HS2 train line: a family conundrum

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Since Nick Clegg’s announcement of the planned £33 billion HS2 express train line from London to Birmingham, Manchester and Leeds, concerned citizens have been going through the roof.

The luxury high-speed rail line, built to facilitate London professionals in their commute from their homes to their offices, is alleged to only shorten the travel time by twenty minutes.

Although the HS2 been pitched as an alternative to overcrowded and slower current trains, the construction site will see about 227 homes in Birmingham, Leeds and Manchester demolished but 216 council houses in the Camden area will also be at risk.

Camden citizens living in council homes will be forced to leave their rented flats, and those who own will inevitably suffer great financial loss.

As some sites have already been marked for destruction in between Camden and Euston, home owners will either be obligated to sell to the government at a fraction of the price or apply for compensation, which can take years to be settled.

Maria Padilla, a full time mother and Camden resident since the age of 5 has put her life savings into her council home. After decades of  work in retail, she faces losing the family home she cherishes.

Heartbroken over the stress of these plans, she said: “The ones who are really going to be affected are the people in Camden. We seem to be just brushed aside”.

Ms Padilla added “It feels like a lot of money is changing hands and it’s not for the good of the people”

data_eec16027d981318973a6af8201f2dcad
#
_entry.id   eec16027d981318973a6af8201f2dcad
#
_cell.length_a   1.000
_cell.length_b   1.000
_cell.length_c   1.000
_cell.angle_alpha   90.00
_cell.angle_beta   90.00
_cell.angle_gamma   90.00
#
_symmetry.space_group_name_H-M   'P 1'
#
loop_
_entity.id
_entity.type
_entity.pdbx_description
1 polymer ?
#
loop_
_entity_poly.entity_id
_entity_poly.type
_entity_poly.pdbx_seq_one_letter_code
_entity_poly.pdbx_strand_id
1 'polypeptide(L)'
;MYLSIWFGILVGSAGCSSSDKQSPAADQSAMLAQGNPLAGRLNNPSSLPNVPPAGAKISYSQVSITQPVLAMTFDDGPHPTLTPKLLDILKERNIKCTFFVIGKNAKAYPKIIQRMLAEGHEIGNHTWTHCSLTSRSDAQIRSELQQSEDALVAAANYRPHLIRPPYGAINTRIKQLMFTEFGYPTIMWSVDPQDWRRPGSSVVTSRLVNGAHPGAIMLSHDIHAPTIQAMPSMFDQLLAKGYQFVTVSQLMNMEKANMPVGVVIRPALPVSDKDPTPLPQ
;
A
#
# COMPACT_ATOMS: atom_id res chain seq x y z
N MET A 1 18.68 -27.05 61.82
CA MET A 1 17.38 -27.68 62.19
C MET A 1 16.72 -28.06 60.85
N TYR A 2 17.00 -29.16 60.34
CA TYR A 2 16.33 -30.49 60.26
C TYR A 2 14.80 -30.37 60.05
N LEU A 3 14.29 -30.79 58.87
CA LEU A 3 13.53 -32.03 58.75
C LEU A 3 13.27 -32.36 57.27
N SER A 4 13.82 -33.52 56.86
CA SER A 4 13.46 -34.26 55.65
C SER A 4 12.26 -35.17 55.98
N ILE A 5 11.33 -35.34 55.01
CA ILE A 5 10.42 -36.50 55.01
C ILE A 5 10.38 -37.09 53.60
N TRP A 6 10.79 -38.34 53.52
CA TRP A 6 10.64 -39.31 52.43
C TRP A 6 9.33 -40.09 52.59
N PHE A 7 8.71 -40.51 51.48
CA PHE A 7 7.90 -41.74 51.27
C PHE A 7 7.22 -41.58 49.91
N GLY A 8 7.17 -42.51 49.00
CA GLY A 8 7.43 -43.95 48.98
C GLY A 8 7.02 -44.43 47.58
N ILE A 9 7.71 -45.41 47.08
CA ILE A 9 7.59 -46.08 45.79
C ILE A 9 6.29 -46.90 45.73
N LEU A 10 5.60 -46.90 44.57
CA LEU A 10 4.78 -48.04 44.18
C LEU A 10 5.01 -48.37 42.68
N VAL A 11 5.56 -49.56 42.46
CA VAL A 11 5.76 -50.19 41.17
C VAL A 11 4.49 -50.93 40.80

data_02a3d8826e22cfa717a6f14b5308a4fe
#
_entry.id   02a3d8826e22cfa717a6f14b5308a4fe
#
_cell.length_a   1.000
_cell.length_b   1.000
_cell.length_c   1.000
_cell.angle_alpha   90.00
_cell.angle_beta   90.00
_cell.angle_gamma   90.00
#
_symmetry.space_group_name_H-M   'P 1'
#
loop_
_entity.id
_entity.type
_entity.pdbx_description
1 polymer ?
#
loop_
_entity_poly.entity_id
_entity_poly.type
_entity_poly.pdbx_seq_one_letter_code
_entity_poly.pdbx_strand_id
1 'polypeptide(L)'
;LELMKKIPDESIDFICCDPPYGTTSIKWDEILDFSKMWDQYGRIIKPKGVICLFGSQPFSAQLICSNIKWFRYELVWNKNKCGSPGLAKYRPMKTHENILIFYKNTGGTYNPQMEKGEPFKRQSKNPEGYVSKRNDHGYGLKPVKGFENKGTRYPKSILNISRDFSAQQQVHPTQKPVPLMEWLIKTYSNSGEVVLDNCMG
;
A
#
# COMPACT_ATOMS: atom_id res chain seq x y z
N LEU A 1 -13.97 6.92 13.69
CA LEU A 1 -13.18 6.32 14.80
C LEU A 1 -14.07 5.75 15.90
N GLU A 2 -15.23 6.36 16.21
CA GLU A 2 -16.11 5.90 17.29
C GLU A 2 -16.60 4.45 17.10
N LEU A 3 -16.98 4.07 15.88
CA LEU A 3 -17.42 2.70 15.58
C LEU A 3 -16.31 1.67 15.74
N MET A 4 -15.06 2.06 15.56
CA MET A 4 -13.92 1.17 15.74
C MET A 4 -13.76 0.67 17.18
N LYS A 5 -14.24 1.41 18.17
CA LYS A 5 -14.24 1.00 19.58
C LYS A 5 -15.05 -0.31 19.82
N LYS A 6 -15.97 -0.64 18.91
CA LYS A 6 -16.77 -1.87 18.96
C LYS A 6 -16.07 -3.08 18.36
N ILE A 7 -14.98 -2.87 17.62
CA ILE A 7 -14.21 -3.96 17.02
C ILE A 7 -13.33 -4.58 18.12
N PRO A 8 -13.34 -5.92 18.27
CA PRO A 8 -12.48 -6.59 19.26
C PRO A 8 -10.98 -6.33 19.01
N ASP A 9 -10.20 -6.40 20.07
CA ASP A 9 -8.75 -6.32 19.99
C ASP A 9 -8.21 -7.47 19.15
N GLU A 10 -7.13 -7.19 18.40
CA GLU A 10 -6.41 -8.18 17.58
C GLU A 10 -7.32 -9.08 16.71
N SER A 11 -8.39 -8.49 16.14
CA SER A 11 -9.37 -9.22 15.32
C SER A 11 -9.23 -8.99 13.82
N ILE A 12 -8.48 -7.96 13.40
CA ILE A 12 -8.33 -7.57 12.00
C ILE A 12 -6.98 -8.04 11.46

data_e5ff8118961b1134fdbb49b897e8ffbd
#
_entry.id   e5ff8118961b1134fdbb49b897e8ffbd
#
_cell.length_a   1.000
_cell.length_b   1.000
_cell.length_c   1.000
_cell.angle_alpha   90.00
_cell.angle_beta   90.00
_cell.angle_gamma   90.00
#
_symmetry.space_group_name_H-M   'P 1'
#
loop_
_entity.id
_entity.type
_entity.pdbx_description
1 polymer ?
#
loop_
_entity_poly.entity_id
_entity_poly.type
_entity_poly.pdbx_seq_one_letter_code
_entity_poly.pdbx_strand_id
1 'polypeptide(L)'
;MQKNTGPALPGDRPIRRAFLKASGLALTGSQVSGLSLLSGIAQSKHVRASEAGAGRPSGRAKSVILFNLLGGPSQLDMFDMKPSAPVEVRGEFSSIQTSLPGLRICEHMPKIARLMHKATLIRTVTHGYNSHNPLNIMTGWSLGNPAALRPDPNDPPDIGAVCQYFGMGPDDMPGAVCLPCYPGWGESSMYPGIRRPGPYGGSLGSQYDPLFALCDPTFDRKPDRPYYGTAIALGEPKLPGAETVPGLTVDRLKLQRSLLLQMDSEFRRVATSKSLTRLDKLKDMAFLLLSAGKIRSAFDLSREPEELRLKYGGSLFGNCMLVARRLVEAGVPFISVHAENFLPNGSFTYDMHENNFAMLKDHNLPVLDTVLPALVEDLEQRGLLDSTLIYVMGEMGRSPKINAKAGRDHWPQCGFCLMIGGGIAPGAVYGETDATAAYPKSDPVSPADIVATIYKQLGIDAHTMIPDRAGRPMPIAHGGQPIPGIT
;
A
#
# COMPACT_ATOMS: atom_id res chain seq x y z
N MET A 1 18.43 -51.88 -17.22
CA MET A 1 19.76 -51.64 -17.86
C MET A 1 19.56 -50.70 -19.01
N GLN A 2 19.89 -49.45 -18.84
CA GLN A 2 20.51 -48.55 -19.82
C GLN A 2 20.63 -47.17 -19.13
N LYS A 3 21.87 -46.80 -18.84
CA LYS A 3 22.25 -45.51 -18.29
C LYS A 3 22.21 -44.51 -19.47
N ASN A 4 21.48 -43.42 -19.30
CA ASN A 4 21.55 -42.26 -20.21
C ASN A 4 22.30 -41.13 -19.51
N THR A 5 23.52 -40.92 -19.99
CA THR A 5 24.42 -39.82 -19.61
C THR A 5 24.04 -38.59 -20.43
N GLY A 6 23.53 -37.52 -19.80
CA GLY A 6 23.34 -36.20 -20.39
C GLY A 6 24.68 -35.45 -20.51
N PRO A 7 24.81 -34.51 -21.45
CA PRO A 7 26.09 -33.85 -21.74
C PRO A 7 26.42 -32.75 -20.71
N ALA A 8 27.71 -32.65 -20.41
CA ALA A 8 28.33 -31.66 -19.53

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Her son’s room has been painted and decorated into a pirate theme and her balcony is a haven providing moments of tranquillity.

Upset over the need to demolish a tourist-friendly area, she complained: “There is absolutely no need for it to come to Camden. They seem to have a completely brilliant place for it in Stratford.”

An anti-HS2 campaign was launched in 2011 and protesters refuse to stop until the plans are terminated.

Ayse Sinkil, full time mother and Camden resident, would have to relocate and rent elsewhere, possibly losing the benefit of a low-cost council flat.

Enraged with the way the government is handling this instalment, she said: “It’s gonna make very few people money and they’re just going to stand around patting each other on the back.”

While families are wondering how this will affect raising their children, businessmen commuting to London are more than thrilled.

For professionals working in the City and commuting every weekday, spending additional time with their family is a huge reward after  those long hours at the office.

Kevin Andrews, 31, broker,  is happy to hear that he will have more quality time at home.

“I think it is great news as it means commuting will be hugely more viable. It takes me two hours to get to work everyday, giving me little time at home with my family on week nights. House prices here are too expensive and it isn’t a great place to raise kids but all the jobs are in London. “

He added: “I also think it will be great for the economy creating jobs and releasing some of the pressure on the London home buyers and renters market.”

When asked about how unfair this could be towards council home owners Mr Andrews said: “London is an old city, it was never planned to handle this volume of commuters so progress like this is necessary. Unfortunately there are always some victims of progress but that doesn’t mean we can’t or shouldn’t make improvements like this.”